My Hao – Winston Hills NSW Restaurant Review

I don’t generally have much occasion to visit Winston Hills, but having had Lee Chef’s (amazing) pho no less than six times in the four months that we were locked down it was time to try something new.

The Beef Pho (Large – $15.50) was looking weak both visually and on paper, but turned out surprisingly good. Featuring only beef brisket, rare beef, and beef balls, My Hao’s only beef pho offering leaves out the tendon and tripe that round out a full featured Phở Đặc Biệt. The soup is clear and sweeter than I’m generally what I’m used to, and the “rare beef” is actually cooked almost all the way through by the time the bowl reaches the table. Despite theses subjective and objective shortcomings, I enjoyed this bowl a surprising amount. I think the strength of this bowl of pho really comes down to My Hao’s great use of brisket, which is fatty and moist, but doesn’t go a nanometre past the sweet spot into being too fatty. Not all bowls of pho need to be homogenous, and all things considered the only thing I would change about this pho would be to be a bit more generous with the basil.

This was not the best Pork Roll ($6.50) I’ve ever reviewed on this blog, but it probably looks the best. I can’t believe it’s taken me over 300 reviews (these get queued for ages and the posting order gets switched up, so while this meal was eaten in October 2021 the review could be posted any time into the future – or past? spooky) to realise that people would probably prefer to see a nicely cut cross-section of a sandwich than my haphazard interpretation of such made with my teeth and mouth. I recently found an anaesthetic colleague’s croissant-based Instagram, and the beauty of cut croissants and the lack of wedge-shaped teeth marks in her photos struck me. My Hao expertly served this less-than-expert banh mi cut into halves and on a plate, but I don’t really know how I can emulate this in my usual practice, unless I carry a knife with me at all times. It turns out that’s exactly what she does. I can’t wait to explain this to the cops.

Back to the actual pork roll, I felt that it lost points for being too salty and too sweet and too wet. The bread also happened to be a bit too crusty and a bit too hard, and the restaurant being a full featured restaurant rather than a bakery I wonder if their baguettes are made on site or elsewhere. I was shocked and offended when the only other diners in the restaurant ordered banh mis without pate, but looking at the amount of pate I got in mine I’m not sure it would’ve made much of a difference.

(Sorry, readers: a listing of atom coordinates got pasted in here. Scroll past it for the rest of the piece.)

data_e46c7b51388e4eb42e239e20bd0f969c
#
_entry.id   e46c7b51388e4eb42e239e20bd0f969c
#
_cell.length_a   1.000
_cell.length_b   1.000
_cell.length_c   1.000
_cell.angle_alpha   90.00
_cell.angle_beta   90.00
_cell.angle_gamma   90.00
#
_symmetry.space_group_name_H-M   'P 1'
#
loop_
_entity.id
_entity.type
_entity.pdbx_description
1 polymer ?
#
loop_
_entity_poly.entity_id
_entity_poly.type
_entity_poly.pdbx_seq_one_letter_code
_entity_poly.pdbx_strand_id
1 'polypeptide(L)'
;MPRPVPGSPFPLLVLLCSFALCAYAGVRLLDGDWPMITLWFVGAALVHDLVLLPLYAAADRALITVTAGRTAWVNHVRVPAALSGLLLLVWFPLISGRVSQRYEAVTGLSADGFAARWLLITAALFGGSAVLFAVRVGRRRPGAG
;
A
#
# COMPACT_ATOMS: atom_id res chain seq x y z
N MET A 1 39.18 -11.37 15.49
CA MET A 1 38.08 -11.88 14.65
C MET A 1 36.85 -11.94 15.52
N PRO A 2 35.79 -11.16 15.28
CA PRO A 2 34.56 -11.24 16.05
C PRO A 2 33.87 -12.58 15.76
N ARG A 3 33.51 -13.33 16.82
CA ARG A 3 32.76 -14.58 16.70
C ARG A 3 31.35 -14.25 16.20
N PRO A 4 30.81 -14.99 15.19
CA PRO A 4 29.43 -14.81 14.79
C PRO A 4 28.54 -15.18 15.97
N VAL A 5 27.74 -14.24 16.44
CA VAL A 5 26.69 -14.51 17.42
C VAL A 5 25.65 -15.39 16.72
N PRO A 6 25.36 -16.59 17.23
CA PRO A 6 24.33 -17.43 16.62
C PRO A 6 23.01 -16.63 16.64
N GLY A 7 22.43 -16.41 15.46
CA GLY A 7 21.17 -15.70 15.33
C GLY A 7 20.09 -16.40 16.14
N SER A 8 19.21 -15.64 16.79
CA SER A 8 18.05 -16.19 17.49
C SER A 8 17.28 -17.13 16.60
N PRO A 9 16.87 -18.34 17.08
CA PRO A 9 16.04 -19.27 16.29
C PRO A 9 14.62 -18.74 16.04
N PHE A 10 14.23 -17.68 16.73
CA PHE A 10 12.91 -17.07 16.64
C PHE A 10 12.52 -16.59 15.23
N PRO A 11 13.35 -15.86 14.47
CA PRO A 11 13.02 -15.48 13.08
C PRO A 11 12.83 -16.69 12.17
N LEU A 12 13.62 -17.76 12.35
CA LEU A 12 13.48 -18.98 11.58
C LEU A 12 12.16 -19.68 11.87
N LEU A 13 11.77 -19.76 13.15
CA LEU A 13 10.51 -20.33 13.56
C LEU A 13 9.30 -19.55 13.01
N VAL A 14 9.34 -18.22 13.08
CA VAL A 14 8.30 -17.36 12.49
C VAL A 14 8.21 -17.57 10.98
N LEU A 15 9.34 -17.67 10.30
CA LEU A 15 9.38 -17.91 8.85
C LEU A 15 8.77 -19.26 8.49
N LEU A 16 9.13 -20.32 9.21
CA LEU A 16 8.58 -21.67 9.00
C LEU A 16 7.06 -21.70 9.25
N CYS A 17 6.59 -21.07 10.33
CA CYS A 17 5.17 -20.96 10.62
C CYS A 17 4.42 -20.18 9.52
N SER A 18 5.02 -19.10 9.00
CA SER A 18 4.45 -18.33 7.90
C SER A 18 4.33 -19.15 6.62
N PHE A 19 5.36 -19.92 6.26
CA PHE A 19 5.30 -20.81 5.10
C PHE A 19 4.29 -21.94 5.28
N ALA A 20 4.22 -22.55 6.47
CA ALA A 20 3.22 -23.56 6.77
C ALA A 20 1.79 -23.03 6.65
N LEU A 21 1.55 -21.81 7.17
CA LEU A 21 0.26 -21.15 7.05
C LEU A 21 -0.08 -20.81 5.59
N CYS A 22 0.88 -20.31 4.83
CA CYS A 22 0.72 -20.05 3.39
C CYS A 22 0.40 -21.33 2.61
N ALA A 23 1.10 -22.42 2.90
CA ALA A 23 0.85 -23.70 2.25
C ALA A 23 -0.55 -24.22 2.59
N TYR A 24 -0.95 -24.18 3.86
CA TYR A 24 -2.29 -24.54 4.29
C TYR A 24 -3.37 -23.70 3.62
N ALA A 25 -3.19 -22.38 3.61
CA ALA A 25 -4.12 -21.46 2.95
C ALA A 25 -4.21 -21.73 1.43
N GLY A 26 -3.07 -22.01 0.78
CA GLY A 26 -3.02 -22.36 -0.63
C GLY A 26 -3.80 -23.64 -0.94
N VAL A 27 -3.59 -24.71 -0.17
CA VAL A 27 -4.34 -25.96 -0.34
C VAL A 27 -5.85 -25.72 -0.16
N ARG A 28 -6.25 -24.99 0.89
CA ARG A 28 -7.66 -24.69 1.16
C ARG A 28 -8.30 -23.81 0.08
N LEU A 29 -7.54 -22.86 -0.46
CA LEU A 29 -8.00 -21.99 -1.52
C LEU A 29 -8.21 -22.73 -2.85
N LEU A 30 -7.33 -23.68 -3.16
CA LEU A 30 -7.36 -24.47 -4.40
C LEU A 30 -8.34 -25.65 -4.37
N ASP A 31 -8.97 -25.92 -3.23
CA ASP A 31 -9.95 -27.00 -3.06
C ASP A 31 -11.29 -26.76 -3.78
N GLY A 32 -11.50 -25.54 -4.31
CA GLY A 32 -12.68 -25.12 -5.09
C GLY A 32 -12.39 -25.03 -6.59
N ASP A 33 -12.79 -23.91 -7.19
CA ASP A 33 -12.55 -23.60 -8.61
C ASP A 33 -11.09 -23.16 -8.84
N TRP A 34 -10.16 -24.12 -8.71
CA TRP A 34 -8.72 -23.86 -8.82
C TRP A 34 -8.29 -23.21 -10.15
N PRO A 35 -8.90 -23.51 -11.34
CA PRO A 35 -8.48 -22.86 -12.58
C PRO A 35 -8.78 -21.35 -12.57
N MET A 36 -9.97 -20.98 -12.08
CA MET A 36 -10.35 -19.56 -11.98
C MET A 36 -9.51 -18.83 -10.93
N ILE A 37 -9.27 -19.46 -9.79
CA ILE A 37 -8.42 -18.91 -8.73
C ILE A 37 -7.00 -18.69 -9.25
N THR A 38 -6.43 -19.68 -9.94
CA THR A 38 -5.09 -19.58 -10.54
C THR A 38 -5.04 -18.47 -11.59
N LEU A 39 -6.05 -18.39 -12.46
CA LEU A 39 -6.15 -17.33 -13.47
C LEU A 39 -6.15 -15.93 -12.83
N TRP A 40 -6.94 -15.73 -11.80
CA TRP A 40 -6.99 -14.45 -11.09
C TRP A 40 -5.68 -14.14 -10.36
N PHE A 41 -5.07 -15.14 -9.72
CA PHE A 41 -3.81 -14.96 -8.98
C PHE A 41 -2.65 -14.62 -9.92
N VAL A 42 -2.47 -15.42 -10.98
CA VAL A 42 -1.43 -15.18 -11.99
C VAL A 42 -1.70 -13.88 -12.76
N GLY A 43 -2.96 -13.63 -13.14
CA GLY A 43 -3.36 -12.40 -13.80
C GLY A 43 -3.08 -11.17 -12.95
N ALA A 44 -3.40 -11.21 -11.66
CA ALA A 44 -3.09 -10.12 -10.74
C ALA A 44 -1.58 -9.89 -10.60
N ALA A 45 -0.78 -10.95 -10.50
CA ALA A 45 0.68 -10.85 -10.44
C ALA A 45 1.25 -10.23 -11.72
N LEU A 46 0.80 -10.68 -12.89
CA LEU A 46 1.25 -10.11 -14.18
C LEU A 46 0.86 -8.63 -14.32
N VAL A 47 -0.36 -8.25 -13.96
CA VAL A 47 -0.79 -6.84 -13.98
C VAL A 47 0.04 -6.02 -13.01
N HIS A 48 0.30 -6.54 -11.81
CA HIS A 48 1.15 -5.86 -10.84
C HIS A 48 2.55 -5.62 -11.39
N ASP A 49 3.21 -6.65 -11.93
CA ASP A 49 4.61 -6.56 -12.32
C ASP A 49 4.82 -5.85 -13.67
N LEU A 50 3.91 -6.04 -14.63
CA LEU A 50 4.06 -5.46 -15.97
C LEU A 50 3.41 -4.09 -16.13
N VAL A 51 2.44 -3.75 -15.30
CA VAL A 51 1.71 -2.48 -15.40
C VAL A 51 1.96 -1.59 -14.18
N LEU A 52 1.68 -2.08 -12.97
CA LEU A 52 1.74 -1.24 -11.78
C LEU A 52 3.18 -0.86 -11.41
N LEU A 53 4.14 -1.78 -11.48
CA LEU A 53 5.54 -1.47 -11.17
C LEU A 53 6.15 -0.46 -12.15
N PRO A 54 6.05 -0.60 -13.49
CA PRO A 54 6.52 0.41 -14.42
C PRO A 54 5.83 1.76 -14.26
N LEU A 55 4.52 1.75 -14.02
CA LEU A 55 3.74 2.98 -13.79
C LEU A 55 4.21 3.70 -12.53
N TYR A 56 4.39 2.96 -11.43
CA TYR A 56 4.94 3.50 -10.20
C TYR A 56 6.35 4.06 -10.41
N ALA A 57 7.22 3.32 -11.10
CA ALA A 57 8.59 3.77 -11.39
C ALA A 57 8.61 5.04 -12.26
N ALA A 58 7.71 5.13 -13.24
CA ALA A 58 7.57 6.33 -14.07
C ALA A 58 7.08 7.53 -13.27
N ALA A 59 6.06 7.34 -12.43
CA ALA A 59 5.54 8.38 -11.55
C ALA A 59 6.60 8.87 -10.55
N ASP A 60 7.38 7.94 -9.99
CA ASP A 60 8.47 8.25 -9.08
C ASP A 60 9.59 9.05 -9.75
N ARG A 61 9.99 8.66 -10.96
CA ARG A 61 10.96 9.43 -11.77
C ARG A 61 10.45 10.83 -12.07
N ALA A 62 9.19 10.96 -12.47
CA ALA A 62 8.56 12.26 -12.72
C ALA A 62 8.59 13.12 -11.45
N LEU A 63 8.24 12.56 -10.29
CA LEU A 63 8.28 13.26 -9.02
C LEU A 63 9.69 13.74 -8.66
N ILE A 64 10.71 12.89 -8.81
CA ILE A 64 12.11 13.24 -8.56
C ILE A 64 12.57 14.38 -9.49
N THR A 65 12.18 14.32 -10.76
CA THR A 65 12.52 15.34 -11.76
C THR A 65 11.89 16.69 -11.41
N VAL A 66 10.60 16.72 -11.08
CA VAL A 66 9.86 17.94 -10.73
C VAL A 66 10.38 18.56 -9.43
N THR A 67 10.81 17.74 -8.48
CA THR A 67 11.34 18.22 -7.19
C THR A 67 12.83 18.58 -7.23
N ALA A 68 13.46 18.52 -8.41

I think that if I’m after the kind of pho that I know I like whilst living in the Parramatta area, Lee Chef still has my patronage I think that if I want to subject myself to some sweeter pho that is outside of my comfort zone I’d continue to explore the rest of Sydney rather than come back to My Hao. I don’t hate them. It just is what it is.

My Hao
1E Caroline Chisholm Dr, Winston Hills NSW 2153
(02) 9688 7631


Mylan – Wollongong NSW Restaurant Review

I love a good pho, and within Wollongong’s surprising density of Vietnamese restaurants Mylan is said to be one of the best.

I took myself out for lunch for a Beef Special Pho ($17). The restaurant was sparsely populated and diners were well distanced from one another, likely owing to the only very recent reopening of NSW’s restaurants. Service was very fast, with the bowl delivered in well under five minutes.

$17 at Mylan buys you an extremely large bowl of pho, with a healthy mixture of rare beef, brisket, beef balls, and various kinds of tripe. The rare meat was tender, and the brisket was not too fatty. Unfortunately the beef balls did not taste as good or as complex as some other beef balls that I’ve had.

The soup came extra hot, which was great as it maintained its warmth throughout the course of the meal, despite having to transfer much of its heat to the bean sprouts and Thai basil that I added in. The broth itself is a bit lighter in taste than what I usually prefer, but this was made up for by the sate chilli sauce. I do wish that more bean sprouts would have been given for such a large bowl of noodles, but I suspect I was just too shy to ask.

Overall a pretty decent bowl.

193 Keira St, Wollongong NSW 2500
(02) 4228 1588


2 Foodies – Mount Pritchard NSW Restaurant Review

I was on my way back to Sydney from visiting my partner in Wollongong, I hadn’t eaten breakfast yet, and my fuel light was flashing. I was driving through South West Sydney to reach my home, and the Speedway petrol station in Mount Pritchard and its attached Vietnamese restaurant fulfilled all of my pressing requirements in one go.

2 Foodies in Mount Pritchard is a very small restaurant operation, offering up only a couple of dining tables and a bar that faces a window with excellent views of the attached petrol station. What little they save on decor and rent seems to go right into their excellent tasting food, with a limited but focused menu of pho and banh mi, along with suitable halal options appropriate for its geographic location.

I had a beef pho with everything ($16), a medium sized bowl of rare beef, beef brisket, beef balls, beef omasum, and beef tendon in a delicious rich soup. All the proteinaceous components of this bowl were great, with tender beef, a well cooked brisket, and balls that actually taste better than those from the Asian grocer freezer aisle. Coming in at just fifty cents more than the rare beef, brisket, and beef ball version, I truly believe that the full pho experience is only gained with the addition of delicious random bovine parts. The broth, a perpetual stew of beef, bone marrow, and choice spices and herbs including star anise and shallot, is extremely rich, with a deep complex flavour that shines far ahead of many of its competitors. All of this is finished with a large topping of fresh onion and shallot, aromatics that release their flavour when covered by the piping hot broth.